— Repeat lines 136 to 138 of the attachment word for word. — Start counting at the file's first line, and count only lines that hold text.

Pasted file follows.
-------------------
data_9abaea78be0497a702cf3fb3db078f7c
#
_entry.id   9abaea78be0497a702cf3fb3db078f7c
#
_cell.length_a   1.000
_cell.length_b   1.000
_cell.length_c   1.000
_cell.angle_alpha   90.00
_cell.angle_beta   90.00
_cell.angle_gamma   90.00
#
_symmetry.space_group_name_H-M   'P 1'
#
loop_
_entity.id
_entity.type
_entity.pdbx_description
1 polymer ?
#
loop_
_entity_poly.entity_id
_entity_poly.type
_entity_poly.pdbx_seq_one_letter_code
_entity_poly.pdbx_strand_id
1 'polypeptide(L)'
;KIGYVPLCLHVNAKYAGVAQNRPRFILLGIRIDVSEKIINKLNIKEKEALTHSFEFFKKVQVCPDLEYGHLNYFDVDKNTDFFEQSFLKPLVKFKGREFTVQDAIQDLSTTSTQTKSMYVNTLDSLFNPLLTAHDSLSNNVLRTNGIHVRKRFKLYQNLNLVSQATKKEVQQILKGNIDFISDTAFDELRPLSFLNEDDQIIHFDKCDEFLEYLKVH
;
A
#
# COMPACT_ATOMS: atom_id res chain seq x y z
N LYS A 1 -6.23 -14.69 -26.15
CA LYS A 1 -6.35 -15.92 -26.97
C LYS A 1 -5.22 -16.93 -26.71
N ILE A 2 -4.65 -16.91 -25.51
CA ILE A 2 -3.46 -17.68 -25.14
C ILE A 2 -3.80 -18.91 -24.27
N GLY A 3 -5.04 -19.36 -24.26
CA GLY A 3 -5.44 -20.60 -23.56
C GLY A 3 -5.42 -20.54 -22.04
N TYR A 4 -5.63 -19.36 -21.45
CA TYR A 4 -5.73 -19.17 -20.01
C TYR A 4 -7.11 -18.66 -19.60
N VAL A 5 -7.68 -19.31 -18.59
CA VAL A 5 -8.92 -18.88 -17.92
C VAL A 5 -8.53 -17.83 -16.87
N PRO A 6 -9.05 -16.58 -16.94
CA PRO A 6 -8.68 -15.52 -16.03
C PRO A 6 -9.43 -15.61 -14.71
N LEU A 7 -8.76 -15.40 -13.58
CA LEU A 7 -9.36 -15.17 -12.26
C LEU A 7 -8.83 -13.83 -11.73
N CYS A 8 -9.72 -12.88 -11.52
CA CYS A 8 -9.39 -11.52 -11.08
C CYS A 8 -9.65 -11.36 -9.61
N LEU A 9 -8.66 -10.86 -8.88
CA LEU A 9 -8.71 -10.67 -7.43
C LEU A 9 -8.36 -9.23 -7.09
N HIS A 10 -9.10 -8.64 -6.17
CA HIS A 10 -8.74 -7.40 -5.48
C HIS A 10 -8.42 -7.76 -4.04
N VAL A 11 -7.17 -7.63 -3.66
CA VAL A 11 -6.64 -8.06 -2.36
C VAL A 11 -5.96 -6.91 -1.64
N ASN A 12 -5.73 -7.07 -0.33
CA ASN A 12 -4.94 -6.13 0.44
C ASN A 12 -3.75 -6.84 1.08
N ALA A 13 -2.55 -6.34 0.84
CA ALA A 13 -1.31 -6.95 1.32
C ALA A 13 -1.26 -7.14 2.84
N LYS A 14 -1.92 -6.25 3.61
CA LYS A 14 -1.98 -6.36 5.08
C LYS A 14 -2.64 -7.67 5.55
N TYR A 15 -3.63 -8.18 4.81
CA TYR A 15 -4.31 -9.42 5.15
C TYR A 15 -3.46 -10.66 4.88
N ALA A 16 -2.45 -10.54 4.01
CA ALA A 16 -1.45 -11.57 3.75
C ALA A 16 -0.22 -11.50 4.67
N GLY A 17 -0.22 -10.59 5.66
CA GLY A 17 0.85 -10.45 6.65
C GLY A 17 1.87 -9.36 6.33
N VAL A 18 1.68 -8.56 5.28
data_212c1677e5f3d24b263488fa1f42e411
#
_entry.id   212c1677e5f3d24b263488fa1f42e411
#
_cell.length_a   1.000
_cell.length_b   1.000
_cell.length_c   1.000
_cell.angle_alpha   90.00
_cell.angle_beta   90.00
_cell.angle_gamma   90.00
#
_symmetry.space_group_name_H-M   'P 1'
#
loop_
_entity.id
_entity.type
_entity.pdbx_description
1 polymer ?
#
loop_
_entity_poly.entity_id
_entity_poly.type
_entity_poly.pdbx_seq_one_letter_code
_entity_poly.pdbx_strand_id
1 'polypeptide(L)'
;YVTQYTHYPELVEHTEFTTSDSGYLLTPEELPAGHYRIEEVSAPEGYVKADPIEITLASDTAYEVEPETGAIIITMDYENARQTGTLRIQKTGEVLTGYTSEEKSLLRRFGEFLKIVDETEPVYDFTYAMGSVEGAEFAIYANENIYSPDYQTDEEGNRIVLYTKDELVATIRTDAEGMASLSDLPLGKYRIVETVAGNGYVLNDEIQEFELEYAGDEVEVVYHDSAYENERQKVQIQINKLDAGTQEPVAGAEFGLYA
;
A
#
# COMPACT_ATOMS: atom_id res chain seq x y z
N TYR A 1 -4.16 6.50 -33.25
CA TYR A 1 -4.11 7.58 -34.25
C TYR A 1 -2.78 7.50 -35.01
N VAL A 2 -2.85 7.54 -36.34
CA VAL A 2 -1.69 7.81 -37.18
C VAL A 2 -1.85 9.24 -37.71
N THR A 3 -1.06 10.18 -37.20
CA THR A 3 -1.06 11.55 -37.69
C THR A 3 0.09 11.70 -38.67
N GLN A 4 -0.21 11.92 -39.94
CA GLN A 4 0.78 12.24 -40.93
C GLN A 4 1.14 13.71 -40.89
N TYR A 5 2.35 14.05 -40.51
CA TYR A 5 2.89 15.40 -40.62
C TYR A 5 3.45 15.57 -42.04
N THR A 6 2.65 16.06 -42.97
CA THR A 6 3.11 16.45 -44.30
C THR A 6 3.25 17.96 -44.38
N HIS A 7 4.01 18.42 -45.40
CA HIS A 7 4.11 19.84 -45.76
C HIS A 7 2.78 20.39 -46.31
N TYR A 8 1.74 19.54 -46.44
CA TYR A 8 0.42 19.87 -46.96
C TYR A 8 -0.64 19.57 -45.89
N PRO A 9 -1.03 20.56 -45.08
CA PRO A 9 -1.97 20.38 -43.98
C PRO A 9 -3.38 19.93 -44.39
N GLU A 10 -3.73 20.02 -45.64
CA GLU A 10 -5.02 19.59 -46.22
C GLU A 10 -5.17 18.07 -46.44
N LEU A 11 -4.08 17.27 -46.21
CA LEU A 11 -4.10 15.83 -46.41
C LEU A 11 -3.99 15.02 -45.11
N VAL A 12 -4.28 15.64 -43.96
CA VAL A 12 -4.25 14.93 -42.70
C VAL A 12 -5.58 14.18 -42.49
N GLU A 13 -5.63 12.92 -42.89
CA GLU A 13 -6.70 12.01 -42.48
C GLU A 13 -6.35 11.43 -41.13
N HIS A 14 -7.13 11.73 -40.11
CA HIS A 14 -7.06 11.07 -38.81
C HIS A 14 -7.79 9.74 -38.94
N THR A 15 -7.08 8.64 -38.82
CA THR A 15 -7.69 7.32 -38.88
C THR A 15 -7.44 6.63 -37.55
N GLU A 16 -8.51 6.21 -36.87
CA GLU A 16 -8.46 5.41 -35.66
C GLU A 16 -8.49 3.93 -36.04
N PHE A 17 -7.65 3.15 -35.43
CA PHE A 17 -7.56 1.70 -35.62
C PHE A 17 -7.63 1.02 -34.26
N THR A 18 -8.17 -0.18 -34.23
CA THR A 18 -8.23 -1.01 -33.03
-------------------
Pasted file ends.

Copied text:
C TYR A 8 -0.64 19.57 -45.89
N PRO A 9 -1.03 20.56 -45.08
CA PRO A 9 -1.97 20.38 -43.98